It took me a long time to fully understand Takayama, but the love was immediate. I first visited in the autumn of 2015, after a hike along the Nakasendo—the colorful leaves alone sold me on the city.
The thing was, I felt so enchanted as I walked around Takayama on that first trip that I wasn’t very intentional about the way I explored the city. That wouldn’t begin until a few years later, when I came back in winter; even then, the slickness of the streets limited the amount of ground I could cover.
Having now been there during the warmer months as well, I can say for certain that I “get” Takayama. So, is Takayama worth visiting?
Takayama: Practical Matters
One factor in deciding whether you should visit Takayama? The logistics of getting there. Unfortunately, it isn’t connected to Tokyo by direct train; the bus takes almost five hours. If you have a Japan Rail Pass, the best way to reach Takayama is indirectly: Taking a Shinkansen to Nagoya (which you can also do from Kyoto or Osaka), and then connecting to the Hida Limited Express.
The other question is where to stay, or indeed whether you should stay the night at all. If you’re coming from Matsumoto or Kanazawa, this probably isn’t necessary; from anywhere else in Japan, it almost certainly is. Personally, I like Takayama business hotels such as the Tokyu Stay near Takayama Station, as well as ryokan such as Oyado Koto no Yume and Ryokan Tanabe in the old town.
What to Do in Takayama
Get lost along the Higashiyama Walking Course
Takayama’s Higashiyama (which literally just means “eastern mountain” in Japanese) is not the same as Kyoto’s, but the two certainly have a lot in common. If you navigate your way to the start of the so-called Higashiyama Walking Course in eastern Takayama, you can walk for literally miles along a heavily wooded path that takes you through temples, shrines and all charming scenery.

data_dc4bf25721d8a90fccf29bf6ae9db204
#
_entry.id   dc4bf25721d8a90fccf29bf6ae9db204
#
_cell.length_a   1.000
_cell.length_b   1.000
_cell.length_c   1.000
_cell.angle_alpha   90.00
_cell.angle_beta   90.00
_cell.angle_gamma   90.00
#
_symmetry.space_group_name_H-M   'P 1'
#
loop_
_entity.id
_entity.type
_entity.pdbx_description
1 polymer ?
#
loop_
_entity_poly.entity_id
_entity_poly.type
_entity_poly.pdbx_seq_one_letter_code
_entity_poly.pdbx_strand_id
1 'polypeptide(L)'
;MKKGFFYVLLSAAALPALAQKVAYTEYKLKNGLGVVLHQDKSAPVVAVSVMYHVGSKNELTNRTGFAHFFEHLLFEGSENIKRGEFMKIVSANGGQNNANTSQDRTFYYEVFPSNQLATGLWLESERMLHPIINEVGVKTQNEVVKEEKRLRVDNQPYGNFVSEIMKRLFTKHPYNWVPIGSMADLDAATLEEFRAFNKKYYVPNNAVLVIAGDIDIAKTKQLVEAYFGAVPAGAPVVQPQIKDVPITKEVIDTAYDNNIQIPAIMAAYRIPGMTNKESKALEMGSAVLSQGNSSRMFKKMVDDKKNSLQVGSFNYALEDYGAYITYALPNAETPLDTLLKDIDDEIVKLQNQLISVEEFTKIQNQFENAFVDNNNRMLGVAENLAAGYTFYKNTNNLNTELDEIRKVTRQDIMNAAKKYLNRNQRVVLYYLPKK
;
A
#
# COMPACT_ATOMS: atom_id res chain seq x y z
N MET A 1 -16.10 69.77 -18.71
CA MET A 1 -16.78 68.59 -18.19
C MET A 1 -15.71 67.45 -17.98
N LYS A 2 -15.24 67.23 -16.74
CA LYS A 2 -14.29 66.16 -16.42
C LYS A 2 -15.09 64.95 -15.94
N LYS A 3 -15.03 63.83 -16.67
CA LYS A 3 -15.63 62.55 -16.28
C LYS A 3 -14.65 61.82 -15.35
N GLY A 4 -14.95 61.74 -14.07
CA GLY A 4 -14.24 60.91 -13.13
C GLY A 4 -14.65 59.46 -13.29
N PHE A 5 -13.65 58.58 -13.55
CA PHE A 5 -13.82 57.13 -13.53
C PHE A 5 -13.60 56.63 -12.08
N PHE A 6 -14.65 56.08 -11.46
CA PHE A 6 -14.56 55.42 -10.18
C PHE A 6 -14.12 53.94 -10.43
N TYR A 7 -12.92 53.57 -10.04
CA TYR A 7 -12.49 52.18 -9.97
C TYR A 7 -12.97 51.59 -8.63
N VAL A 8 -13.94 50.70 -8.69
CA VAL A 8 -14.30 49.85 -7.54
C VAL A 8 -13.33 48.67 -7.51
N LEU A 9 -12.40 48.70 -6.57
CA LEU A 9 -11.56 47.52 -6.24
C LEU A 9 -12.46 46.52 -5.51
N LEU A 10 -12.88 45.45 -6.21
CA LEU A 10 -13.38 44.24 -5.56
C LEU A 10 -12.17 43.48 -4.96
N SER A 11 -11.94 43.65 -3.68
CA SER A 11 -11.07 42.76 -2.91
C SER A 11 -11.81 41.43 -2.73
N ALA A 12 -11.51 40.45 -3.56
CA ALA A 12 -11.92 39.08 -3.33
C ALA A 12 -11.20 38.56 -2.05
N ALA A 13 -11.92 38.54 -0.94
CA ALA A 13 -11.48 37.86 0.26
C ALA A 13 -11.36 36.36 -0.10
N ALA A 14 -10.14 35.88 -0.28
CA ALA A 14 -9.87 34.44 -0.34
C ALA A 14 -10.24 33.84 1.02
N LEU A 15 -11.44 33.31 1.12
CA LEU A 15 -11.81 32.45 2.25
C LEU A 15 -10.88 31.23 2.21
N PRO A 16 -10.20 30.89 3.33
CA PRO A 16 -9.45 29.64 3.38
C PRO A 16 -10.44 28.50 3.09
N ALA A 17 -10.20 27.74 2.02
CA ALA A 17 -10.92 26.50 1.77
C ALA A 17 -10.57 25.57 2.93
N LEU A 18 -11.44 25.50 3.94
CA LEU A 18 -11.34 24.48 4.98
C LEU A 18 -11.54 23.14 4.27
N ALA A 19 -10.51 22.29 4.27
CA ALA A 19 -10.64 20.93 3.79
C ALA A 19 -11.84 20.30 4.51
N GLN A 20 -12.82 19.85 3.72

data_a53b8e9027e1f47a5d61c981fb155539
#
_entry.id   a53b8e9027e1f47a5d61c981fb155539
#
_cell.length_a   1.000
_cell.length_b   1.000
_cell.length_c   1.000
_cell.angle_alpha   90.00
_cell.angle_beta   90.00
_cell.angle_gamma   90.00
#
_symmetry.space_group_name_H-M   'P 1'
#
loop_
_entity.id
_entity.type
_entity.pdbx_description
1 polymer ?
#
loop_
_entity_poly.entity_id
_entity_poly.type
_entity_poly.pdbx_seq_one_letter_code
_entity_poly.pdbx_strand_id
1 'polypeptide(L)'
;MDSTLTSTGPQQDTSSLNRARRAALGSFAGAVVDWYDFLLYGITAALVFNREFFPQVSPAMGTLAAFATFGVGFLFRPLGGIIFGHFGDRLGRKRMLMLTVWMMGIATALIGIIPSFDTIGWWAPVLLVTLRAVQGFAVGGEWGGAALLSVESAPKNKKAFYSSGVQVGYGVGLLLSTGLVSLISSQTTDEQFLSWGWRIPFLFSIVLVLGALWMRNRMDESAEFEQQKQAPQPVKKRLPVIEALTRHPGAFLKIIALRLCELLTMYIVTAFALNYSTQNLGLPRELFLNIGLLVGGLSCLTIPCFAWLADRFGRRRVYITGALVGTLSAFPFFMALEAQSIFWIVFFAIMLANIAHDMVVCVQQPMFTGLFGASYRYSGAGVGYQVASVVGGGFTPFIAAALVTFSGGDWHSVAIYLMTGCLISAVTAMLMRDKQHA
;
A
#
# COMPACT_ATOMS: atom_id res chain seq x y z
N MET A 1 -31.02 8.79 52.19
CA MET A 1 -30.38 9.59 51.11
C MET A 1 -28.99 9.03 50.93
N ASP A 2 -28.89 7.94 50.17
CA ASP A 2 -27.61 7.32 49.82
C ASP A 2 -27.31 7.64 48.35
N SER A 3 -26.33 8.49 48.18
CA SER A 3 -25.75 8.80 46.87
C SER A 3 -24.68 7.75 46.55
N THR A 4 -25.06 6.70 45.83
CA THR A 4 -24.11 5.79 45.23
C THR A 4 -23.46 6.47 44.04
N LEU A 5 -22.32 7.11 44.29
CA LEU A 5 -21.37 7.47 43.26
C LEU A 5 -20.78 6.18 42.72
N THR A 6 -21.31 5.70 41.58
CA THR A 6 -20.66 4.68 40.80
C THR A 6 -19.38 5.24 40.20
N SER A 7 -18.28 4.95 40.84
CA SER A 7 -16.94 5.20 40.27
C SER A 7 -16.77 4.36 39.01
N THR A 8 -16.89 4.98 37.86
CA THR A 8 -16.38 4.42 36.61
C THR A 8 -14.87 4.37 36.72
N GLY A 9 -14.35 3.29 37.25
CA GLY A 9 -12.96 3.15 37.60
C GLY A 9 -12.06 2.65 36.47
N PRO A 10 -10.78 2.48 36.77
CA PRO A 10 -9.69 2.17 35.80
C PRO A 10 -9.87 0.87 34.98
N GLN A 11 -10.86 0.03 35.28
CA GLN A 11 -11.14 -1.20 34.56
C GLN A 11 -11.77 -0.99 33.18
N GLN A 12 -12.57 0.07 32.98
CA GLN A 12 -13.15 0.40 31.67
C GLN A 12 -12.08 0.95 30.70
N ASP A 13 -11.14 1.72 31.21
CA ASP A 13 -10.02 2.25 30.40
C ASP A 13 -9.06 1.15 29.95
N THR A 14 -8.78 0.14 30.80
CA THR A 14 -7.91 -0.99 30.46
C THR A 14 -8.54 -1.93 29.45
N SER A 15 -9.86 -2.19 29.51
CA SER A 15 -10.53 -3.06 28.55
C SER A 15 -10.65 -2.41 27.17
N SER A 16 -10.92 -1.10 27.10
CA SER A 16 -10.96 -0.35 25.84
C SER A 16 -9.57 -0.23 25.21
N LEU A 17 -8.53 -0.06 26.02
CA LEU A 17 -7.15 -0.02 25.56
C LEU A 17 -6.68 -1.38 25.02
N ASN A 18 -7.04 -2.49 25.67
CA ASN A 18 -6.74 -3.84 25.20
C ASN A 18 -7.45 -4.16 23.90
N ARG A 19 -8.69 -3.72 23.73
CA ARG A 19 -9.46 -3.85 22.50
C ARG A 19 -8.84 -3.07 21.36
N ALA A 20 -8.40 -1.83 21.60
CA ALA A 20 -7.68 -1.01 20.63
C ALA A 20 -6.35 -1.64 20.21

Go back in time along Sanmachi Suji
The Sanmachi Suji old street, which dates back to the Edo period, is a big part of what makes Takayama worth visiting. In addition to being home to unique boutiques and some of Takayama’s most impressive wooden architecture, it’s also one of the best places in the city to eat and drink on the go—including a delicacy you won’t find almost anywhere else in Japan.
Try beef sushi
Beef sushi, to be sure, is not necessarily what Takayama (whose full name is Hida Takayama) is known for. More broadly, it’s famous for Hida beef, which like Kobe beef or Matsusaka beef is a subset of Japanese wa-gyu. Now, most of the sliced beef atop Takayama beef sushi isn’t A5 quality. Moreover, it isn’t completely raw, but is rather flame-seared before being service.
Admire seasonal spectacles
If you aren’t sure whether Takayama is worth visiting, just consider how beautiful it is in different seasons! While it’s buried in the snow during the winter, the hillsides around it are almost impossibly colorful from the last week of October through the mid-November. Planning a trip to Japan in spring? Takayama’s twice-yearly matsuri takes place on April 14 and 15, which is usually around the time the sakura are in full bloom.
Take a day trip to Gujo-hachiman, Shirakawa-go or Gokayama